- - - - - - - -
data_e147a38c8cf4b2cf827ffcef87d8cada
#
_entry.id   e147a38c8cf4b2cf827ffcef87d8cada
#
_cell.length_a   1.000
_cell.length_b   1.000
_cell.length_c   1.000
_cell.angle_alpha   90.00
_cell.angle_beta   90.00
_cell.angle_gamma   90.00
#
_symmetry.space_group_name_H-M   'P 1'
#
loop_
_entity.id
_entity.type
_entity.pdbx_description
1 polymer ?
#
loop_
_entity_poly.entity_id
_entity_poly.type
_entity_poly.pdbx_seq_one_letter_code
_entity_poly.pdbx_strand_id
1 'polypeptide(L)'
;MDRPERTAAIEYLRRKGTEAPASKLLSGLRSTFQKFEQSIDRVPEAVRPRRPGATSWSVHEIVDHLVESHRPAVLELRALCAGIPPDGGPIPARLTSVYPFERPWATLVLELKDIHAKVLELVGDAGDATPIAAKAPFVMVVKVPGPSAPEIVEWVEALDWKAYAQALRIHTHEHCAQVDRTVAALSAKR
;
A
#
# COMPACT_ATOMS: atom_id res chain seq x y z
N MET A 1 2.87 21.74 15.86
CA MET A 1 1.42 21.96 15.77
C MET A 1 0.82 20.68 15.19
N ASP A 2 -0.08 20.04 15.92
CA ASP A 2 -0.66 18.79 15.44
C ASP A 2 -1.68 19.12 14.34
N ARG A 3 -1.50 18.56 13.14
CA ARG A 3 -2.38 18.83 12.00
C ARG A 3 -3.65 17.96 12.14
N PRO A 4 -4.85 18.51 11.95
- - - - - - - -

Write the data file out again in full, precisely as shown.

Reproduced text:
data_e147a38c8cf4b2cf827ffcef87d8cada
#
_entry.id   e147a38c8cf4b2cf827ffcef87d8cada
#
_cell.length_a   1.000
_cell.length_b   1.000
_cell.length_c   1.000
_cell.angle_alpha   90.00
_cell.angle_beta   90.00
_cell.angle_gamma   90.00
#
_symmetry.space_group_name_H-M   'P 1'
#
loop_
_entity.id
_entity.type
_entity.pdbx_description
1 polymer ?
#
loop_
_entity_poly.entity_id
_entity_poly.type
_entity_poly.pdbx_seq_one_letter_code
_entity_poly.pdbx_strand_id
1 'polypeptide(L)'
;MDRPERTAAIEYLRRKGTEAPASKLLSGLRSTFQKFEQSIDRVPEAVRPRRPGATSWSVHEIVDHLVESHRPAVLELRALCAGIPPDGGPIPARLTSVYPFERPWATLVLELKDIHAKVLELVGDAGDATPIAAKAPFVMVVKVPGPSAPEIVEWVEALDWKAYAQALRIHTHEHCAQVDRTVAALSAKR
;
A
#
# COMPACT_ATOMS: atom_id res chain seq x y z
N MET A 1 2.87 21.74 15.86
CA MET A 1 1.42 21.96 15.77
C MET A 1 0.82 20.68 15.19
N ASP A 2 -0.08 20.04 15.92
CA ASP A 2 -0.66 18.79 15.44
C ASP A 2 -1.68 19.12 14.34
N ARG A 3 -1.50 18.56 13.14
CA ARG A 3 -2.38 18.83 12.00
C ARG A 3 -3.65 17.96 12.14
N PRO A 4 -4.85 18.51 11.95